One of the best young chess players in the country is a 14-year-old Lane tech freshman
LINCOLN PARK – In some ways Avi Kaplan isn’t much different from most 14-year-olds. A freshman at Lane Tech College Prep, he enjoys playing basketball and baseball, and he loves to cook.
However, most of Kaplan’s spare time is spent playing chess. Playing for hours every week for the past nine years, Kaplan has grown into one of the top young chess players in the United States.
In December, Kaplan won the national runner-up for ninth graders at the 2021 American Chess Federation National Class K-12 Championships in Orlando, Florida. Another victory in Las Vegas took his personal best of all time to 2,147 – and much closer to his goal of a master score of 2,200.
Kaplan, of Lincoln Park, said the wins motivated him to continue refining his strategy and knowledge of the game.
“I know a lot of kids take breaks, sometimes years, off from chess,” Kaplan said. “But I feel like, for me, chess has become such a big part of my identity. And as I keep winning a lot of these tournaments, I feel like I don’t want to stop, I want to continue. Even if there comes a point where I start to lose, I wouldn’t want to stop. I would like to improve myself to turn the tide.
Although Kaplan’s parents didn’t play chess much, he turned to the game as a freshman. He quickly moved beyond learning scoring and the way the pieces move to study strategy, solve chess puzzles, and play beginner tournaments.
“I was going to Decatur [Classical School] and they had a few different clubs there, ”Kaplan said. “And of the few clubs I noticed chess was one of the clubs and I thought it would be really interesting to try a strategic game.”
Since then, Kaplan has accumulated numerous chess-related accolades. In addition to being the American Chess Federation’s top rated Chicago Public School Chess player, Kaplan holds the Group Expert Title and the International Chess Federation Master Candidate title. He is one of the top 50 domestic blitz chess players in the Under-16 group, in addition to several other accolades and honors he has won over the years.
Kaplan said playing chess has helped him develop several useful skills, such as creativity, determination and memorization.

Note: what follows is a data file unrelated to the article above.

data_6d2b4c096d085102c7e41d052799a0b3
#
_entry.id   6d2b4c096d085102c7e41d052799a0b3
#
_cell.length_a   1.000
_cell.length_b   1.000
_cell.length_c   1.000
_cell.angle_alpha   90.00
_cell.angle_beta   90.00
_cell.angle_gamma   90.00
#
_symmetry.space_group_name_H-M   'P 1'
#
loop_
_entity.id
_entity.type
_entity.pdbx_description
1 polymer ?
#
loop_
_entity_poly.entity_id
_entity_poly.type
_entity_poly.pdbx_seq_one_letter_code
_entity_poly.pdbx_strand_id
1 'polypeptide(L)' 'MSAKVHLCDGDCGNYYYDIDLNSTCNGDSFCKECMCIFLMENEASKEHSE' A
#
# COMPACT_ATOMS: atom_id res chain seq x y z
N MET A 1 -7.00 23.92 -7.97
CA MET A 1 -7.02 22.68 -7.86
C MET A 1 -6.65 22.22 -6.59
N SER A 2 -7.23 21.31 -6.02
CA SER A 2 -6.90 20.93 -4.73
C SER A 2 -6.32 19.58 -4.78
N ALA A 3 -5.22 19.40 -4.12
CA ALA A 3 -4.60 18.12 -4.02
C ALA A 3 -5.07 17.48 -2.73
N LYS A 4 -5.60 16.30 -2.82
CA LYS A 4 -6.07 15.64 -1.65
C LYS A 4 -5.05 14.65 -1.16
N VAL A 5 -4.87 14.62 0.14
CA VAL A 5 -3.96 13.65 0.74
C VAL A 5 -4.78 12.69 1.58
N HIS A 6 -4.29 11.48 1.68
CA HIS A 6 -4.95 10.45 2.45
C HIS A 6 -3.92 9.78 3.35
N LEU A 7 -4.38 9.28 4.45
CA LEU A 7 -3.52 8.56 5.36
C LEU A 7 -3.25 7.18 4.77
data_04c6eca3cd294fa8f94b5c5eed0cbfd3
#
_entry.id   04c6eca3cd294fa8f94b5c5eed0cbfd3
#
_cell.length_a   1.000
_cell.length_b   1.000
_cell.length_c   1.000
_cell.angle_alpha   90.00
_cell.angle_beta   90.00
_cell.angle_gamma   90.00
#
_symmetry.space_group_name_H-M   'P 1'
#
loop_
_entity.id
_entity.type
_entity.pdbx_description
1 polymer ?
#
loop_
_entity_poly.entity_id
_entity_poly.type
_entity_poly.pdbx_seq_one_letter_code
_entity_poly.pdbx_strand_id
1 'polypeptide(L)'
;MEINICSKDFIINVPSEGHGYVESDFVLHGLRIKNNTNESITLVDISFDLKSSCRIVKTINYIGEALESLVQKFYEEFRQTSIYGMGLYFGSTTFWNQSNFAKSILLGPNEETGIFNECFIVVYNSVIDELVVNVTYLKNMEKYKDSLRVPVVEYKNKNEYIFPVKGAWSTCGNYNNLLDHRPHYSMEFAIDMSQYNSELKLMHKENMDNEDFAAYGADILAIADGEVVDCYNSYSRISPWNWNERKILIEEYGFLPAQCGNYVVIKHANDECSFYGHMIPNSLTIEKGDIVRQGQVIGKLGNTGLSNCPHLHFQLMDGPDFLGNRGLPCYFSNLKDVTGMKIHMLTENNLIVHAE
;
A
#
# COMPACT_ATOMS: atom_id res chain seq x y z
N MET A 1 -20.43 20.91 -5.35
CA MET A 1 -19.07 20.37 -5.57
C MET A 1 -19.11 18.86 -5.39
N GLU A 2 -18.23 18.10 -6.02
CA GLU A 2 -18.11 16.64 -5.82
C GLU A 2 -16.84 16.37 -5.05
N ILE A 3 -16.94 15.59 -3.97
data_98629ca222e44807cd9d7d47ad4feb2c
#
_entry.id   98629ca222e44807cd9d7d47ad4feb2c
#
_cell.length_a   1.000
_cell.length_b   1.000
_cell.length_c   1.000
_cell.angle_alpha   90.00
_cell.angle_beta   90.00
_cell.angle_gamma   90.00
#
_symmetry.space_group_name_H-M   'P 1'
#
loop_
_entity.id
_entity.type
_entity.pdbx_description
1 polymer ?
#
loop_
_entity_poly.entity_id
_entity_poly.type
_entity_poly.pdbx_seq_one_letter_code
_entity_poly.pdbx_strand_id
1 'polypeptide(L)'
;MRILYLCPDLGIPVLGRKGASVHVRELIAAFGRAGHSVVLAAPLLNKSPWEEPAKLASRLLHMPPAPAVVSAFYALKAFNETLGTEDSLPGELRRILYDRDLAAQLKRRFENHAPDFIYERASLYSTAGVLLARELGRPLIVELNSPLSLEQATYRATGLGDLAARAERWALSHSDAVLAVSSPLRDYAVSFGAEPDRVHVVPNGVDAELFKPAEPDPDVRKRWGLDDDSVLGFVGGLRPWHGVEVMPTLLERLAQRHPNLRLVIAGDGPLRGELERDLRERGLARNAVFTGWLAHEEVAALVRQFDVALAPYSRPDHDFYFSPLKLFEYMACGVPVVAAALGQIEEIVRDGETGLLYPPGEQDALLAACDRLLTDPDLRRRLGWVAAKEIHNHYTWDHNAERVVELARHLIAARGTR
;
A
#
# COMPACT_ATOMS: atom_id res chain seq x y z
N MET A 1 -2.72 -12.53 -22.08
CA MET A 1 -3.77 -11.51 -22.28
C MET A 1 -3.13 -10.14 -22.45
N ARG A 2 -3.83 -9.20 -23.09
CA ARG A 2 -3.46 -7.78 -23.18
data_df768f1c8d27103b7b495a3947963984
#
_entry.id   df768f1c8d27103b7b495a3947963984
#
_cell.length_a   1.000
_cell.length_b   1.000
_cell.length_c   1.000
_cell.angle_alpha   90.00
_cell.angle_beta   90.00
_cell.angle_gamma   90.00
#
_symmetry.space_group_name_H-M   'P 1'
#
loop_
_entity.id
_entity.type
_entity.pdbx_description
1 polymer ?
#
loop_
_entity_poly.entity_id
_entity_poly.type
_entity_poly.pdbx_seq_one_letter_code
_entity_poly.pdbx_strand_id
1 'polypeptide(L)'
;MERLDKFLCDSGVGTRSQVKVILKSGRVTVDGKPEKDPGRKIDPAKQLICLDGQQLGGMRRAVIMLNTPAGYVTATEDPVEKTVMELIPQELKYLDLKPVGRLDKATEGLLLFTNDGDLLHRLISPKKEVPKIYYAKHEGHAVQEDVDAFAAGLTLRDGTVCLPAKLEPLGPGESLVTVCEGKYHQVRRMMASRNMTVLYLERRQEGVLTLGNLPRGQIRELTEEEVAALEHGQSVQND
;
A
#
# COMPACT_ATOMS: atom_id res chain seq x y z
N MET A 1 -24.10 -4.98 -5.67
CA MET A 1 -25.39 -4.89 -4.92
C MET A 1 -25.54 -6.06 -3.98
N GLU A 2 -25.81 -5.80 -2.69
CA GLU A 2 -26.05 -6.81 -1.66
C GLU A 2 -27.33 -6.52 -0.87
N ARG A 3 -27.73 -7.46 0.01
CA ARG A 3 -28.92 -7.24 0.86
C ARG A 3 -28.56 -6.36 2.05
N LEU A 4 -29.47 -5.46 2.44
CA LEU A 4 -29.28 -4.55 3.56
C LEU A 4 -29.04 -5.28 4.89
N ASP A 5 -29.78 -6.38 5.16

“In chess you need to have a really good memory, whether it’s analyzing really long chess openings or memorizing all the different patterns and tactics,” Kaplan said. “I use my good memory in other areas of my life, such as analyzing baseball and basketball statistics, memorizing mathematical formulas, and memorizing geographic locations.”
Kaplan spends 20 to 30 hours a week playing chess to prepare for tournaments. He said he was studying past games to see what he could have done better or what helped him win. He also spends time at his school’s chess club and practices the opening moves.
It doesn’t always leave a lot of time for homework, especially when going to tournaments. But Kaplan manages to do it all by doing his homework when he’s at school.
Kaplan finished second out of 1,235 young players competing in the recent Florida tournament. But even with so many wins under his belt, he tries not to expect wins every time he participates, he said. For him, each match is its own challenge.
“It’s great to win a lot,” Kaplan said. “And even though I have a lot of trophies, that doesn’t mean chess is easier. I still have to focus on every game. It’s great, but I still can’t be too confident. I have to take every competitive game I play seriously.
One of Kaplan’s trainers, Shiva Maharaj, believes the 14-year-old has what it takes to become an accomplished chess master.
Maharaj, a professional chess trainer, met Kaplan about seven years ago, and the two then reconnected at a Chicago public school tournament.
“Avi was not only talented, but he had that kind of special, unique quality… in sports called killer instinct… some people just have that special something,” Maharaj said. “From the first time I met him, I realized he was what people call ‘gifted.’ He put in work and time and he kept the passion alive.
Maharaj said successful chess players must be disciplined, able to make critical decisions, and have a strong belief in their abilities. Kaplan said he tried to impart these skills when coaching young players.
“I knew Avi was talented, but he was also able to motivate a lot of kids and peers around him and always had a good mind about him,” Maharaj said. “He was never selfish. In my opinion, I didn’t really brag. He therefore had a spirit of talent, of genius, and he carried a spirit of humility. He worked well with people.
With great success behind him, Kaplan said he hopes to achieve the rank of Grandmaster. For now, however, he has said he’s trying not to get too carried away with the wins and just enjoy the game.
“Sometimes not all tournaments are going your way,” he said. “Occasionally [your score] will go down a bit, but at the end of the day the most important thing is to keep playing and keep having fun and trying to do your best.
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